Q&As

If an original deed (option to buy agreement) has not been validly executed, will a subsequent deed of variation fail or can it stand on its own?

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Published on LexisPSL on 16/10/2017

The following Property Q&A provides comprehensive and up to date legal information covering:

  • If an original deed (option to buy agreement) has not been validly executed, will a subsequent deed of variation fail or can it stand on its own?

This Q&A raises the issue of the requirements which must be satisfied for the valid grant of an option to purchase an interest in land. It raises questions of the formal validity and the contractual validity. It is convenient to consider each in turn.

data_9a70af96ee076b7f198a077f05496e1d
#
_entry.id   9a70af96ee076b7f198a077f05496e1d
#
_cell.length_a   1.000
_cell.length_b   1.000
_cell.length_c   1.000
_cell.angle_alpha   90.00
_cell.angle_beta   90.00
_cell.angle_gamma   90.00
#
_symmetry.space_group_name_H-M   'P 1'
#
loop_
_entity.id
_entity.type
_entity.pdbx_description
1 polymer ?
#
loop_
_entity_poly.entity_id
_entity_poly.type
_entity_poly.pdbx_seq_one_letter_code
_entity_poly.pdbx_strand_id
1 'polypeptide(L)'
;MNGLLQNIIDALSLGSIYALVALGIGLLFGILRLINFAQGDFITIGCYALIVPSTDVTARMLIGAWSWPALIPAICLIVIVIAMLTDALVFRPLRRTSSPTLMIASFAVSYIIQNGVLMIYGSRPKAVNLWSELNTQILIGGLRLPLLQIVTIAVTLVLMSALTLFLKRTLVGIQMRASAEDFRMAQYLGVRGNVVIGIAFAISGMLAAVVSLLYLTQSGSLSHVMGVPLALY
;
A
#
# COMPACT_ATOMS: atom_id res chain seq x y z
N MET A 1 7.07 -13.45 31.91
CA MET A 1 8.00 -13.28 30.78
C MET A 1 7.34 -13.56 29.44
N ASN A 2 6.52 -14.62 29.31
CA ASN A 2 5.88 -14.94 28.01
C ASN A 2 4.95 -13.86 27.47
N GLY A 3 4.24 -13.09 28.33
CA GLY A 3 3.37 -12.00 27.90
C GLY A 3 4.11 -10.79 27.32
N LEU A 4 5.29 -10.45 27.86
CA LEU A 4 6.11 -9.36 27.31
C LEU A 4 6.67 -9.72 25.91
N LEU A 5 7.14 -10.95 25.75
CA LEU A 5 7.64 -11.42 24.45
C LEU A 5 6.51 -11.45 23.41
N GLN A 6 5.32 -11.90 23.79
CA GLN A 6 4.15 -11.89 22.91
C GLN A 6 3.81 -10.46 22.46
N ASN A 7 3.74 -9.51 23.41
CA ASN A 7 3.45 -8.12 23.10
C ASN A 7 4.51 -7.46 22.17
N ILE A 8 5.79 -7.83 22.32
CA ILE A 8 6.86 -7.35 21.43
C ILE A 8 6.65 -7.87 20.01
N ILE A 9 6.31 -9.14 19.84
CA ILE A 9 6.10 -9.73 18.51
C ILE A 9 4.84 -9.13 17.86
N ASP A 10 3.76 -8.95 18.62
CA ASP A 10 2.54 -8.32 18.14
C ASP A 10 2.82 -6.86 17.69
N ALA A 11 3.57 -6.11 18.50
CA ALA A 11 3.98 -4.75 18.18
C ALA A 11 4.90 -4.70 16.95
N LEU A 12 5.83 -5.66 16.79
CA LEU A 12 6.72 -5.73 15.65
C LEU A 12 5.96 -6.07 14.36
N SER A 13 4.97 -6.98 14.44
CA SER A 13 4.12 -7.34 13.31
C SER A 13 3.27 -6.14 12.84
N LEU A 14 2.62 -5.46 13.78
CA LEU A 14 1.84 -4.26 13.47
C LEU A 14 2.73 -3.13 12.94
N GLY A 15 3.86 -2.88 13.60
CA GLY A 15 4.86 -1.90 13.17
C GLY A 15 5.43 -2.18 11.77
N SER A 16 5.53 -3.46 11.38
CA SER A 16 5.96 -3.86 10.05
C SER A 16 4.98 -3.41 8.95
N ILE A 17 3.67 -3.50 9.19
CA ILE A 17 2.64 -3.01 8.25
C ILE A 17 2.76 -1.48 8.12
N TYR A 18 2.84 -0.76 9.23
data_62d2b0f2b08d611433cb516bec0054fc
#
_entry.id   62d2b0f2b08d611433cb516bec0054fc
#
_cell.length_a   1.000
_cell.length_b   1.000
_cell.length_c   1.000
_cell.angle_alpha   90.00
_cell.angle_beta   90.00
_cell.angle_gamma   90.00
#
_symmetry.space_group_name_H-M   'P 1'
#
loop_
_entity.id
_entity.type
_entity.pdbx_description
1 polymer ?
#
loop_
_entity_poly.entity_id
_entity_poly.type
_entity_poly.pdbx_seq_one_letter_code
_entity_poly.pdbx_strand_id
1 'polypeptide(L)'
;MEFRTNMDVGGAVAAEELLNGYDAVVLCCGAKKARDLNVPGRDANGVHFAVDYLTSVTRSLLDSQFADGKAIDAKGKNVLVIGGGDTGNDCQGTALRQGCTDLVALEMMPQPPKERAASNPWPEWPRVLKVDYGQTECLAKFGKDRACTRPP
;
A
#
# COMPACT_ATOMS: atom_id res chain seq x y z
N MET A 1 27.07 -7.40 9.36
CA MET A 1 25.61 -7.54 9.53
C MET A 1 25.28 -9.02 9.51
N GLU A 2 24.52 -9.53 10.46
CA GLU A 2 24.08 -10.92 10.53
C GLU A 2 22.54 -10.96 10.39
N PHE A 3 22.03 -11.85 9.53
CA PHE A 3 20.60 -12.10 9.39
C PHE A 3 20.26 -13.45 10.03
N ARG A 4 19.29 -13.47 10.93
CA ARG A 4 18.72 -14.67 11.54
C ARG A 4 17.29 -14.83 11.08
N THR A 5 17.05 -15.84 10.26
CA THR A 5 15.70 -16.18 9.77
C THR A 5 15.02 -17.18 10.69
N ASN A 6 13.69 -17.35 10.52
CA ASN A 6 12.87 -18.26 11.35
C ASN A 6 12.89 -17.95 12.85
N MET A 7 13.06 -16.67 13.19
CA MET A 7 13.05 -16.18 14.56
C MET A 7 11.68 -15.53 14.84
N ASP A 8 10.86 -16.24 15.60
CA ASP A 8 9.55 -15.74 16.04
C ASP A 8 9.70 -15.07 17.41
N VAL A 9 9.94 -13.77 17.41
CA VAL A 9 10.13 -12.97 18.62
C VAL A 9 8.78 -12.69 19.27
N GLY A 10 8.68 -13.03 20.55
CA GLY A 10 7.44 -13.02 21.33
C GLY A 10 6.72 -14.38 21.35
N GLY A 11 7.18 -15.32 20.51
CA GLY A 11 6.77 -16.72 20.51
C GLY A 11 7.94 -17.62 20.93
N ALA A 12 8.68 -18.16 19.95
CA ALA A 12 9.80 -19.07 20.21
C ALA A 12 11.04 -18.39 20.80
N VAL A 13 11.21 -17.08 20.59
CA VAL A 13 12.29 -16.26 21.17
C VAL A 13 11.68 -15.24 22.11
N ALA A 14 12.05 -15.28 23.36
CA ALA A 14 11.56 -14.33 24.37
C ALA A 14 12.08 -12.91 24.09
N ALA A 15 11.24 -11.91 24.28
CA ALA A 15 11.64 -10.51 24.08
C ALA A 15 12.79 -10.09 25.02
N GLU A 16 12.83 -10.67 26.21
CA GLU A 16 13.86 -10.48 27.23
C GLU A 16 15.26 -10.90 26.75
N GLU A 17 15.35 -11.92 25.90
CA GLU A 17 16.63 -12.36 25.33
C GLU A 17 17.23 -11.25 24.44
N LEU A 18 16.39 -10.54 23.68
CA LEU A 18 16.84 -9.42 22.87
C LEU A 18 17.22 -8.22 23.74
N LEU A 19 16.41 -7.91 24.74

As to the question of formal validity, it is helpful first to keep in mind the distinction between the grant of an option and the subsequent exercise of it. There are three distinct stages: the grant of the option (A grants B an option to purchase land), the exercise of it (B informs A in accordance with the terms of the option of the wish to do so) and the giving effect to the exercise of it (A transfers the land to B upon payment of the agreed price). With those three stages in mind, one sees how different requirements as to validity will arise.

The grant of an option does not transfer title to the land. It is not a contract of sale but something in the nature of an irrevocable offer to the grantee to sell the land to it. Hoffman J analysed the nature of an option as such in Spir

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